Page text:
Wildlife Gardening – Setting the Scene
Today many people are starting to develop a wildlife-friendly garden, but here at Forest Edge ours has been up and running for nearly twenty years now and we have a good deal of experience that we can share with others. Join us monthly, as the year progresses, to experience the ups and downs of an eco-friendly garden.
Hopefully the articles will stimulate you to enjoy the ‘added dimension’ achieved by giving wildlife a space in your garden too.
Forest Edge is literally that ….as our 1.25 acre garden abuts an ancient oak and hazel woodland in Hampshire, with its wild daffodils, bluebells, four species of deer and a number of other mammals. Situated at 100m above sea level, on a clay capping over chalk, the garden is not naturally an easy one to develop along traditional lines, but that was never our intention! Annette and I are captivated by the sound, movement and life of our resident wildlife – our ‘added dimension’ that is frequently lacking in more traditional gardens.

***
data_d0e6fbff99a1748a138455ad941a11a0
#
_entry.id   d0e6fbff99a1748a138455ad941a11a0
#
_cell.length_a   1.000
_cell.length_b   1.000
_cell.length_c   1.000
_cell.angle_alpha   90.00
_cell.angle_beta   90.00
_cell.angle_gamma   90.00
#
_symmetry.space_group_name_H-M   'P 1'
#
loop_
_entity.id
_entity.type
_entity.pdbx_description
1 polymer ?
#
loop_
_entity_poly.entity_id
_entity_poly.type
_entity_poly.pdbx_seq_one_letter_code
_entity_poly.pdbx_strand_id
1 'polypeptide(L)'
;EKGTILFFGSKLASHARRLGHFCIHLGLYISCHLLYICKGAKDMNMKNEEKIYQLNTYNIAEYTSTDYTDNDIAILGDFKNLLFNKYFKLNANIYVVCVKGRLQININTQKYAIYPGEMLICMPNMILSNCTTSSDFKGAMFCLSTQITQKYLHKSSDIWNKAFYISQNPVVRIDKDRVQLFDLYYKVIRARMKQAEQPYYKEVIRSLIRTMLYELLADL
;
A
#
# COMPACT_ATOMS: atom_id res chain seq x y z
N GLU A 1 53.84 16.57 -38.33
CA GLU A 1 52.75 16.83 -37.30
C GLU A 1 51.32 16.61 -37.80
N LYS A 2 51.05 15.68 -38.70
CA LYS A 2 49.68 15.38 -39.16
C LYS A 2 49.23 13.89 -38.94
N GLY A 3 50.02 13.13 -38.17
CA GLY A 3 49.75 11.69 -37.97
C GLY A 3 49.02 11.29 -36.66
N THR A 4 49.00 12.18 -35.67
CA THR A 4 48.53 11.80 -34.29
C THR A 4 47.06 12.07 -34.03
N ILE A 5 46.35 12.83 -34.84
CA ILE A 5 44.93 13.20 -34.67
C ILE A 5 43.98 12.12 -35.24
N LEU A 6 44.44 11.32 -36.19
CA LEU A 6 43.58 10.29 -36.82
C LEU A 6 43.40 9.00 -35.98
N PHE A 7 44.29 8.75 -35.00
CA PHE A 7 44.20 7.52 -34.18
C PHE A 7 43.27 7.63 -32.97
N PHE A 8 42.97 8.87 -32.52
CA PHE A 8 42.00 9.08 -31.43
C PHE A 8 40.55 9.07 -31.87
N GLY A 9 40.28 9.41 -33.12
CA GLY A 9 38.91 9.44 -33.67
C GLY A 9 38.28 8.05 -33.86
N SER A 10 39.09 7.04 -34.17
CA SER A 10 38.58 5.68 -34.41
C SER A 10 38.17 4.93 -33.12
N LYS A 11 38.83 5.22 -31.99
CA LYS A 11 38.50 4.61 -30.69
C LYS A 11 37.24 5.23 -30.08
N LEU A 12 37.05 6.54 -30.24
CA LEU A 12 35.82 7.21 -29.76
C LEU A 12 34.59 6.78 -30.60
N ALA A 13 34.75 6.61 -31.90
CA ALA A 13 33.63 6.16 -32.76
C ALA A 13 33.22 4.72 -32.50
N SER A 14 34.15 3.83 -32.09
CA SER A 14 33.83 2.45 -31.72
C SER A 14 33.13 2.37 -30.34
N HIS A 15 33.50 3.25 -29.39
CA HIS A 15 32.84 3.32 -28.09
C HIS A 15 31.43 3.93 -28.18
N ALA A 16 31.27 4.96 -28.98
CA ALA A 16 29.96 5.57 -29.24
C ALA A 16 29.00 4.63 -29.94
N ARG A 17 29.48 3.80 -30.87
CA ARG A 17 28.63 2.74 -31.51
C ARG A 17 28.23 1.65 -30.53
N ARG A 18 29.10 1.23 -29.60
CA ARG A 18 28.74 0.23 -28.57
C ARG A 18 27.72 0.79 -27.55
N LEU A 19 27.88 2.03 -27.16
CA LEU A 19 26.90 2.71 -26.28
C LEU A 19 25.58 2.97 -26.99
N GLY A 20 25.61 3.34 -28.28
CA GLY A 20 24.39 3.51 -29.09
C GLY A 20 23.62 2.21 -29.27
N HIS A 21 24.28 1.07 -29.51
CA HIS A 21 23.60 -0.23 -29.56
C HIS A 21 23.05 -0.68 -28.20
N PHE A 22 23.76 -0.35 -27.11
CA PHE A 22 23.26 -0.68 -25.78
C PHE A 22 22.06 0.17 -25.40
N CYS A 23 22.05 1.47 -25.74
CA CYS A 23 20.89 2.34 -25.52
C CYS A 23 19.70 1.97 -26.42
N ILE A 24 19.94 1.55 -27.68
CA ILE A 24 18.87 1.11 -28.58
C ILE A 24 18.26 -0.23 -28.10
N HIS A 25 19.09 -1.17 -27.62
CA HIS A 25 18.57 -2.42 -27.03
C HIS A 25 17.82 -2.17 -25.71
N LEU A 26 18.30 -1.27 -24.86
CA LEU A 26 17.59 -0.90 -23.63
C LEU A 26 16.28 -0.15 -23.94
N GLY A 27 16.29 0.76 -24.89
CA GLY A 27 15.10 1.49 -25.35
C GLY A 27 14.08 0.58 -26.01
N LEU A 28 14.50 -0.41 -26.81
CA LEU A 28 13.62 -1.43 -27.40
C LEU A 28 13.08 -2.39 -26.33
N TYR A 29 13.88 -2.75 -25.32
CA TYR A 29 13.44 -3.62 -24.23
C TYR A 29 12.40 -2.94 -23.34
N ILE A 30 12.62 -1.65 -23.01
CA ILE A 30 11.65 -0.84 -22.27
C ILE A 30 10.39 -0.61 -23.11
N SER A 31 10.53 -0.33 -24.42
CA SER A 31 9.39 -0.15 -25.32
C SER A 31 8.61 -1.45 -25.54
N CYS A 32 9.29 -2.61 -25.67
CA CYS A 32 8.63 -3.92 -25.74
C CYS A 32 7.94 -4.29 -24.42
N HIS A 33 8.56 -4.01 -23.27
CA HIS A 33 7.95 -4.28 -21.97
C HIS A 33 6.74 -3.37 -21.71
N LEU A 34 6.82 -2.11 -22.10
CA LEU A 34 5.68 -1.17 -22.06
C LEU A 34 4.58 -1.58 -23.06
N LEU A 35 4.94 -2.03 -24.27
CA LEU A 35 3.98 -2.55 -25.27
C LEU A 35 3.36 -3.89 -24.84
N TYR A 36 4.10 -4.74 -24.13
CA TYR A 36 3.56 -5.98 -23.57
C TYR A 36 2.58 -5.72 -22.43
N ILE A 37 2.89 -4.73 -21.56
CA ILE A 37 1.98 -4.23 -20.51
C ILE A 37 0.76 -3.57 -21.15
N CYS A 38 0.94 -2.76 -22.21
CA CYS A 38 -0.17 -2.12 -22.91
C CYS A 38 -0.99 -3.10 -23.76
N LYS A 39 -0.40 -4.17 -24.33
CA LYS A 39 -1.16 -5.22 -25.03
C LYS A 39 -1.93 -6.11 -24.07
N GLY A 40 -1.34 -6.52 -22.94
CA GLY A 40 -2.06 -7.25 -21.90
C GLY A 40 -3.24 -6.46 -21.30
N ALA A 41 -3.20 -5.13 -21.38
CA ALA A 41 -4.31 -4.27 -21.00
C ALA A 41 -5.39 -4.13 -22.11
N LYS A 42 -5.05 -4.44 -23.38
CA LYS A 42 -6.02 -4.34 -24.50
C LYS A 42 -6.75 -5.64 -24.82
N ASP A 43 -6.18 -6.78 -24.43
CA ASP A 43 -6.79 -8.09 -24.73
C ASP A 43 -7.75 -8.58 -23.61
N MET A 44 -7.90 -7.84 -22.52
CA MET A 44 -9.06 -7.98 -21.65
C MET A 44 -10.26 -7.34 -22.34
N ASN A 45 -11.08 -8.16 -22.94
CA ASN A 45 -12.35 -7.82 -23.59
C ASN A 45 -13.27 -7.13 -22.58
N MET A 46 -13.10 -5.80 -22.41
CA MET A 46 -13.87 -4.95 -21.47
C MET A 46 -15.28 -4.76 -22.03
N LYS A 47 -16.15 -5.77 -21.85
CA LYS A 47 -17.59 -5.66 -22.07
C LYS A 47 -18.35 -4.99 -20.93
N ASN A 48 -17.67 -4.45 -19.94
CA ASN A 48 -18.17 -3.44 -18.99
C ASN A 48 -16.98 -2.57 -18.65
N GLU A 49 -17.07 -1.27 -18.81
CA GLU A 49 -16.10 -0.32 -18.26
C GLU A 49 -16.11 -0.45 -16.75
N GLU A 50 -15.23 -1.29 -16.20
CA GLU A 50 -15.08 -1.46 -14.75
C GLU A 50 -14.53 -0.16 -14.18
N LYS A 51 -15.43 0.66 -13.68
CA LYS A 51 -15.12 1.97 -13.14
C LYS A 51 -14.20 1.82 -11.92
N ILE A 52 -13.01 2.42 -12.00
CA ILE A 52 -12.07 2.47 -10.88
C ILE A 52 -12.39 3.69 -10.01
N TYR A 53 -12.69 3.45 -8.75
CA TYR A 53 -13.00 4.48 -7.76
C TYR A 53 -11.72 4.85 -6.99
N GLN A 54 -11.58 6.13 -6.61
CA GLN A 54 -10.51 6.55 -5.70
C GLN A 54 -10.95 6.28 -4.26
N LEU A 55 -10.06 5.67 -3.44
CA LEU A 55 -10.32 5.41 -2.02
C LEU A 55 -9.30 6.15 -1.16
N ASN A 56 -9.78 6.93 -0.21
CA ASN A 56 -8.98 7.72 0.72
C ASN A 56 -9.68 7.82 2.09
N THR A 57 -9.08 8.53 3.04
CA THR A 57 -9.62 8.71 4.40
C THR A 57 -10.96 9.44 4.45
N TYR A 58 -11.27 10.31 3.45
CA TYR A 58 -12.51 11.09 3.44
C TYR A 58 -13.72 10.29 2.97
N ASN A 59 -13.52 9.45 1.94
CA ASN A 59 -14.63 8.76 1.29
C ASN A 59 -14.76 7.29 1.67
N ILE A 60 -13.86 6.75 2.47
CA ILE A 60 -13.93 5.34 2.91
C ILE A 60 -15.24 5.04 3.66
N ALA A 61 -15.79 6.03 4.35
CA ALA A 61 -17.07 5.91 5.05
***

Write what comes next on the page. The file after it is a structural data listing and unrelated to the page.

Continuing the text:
Strangely some gardeners imagine that being a wildlife-friendly plot means that we are over-run by weeds and the expression is merely a cover for an idle gardener. Clearly this is far from the truth, and a BBC researcher once flatteringly said that it ‘was the most beautiful garden she had visited’. Now we do feel that was rather over-doing things, but the point I’m making is that a wildlife-friendly garden can be beautiful.
Okay, so how does one start to be more wildlife-friendly? Firstly I feel that you need to be realistic about the types of wildlife that you can accommodate and attract. A town courtyard garden may only have space for bird feeders and an insect nectar bar in a large pot; the suburban plot can additionally accommodate nesting spots, fruit-bearing shrubs and a butterfly bush; but slightly greater space allows mini-meadows and log piles for amphibians.
Set out a scheme to adjust your garden, stage by stage, and enjoy the difference. The monthly articles will provide stimulus for you, backed up by science and experience, from which you can draw relevant ideas and practical hints.
Please note that the articles in the series were originally written in 2008 and 2009.
David is an ex-lecturer in Environmental / Biological Sciences.
He has written for most of the UK gardening magazines, including the RHS.
Forest Edge’s garden has been widely covered in magazines and has been featured in a BBC’s Gardeners’ World special.
He also maintains a blog at https://nwhwildlife.org/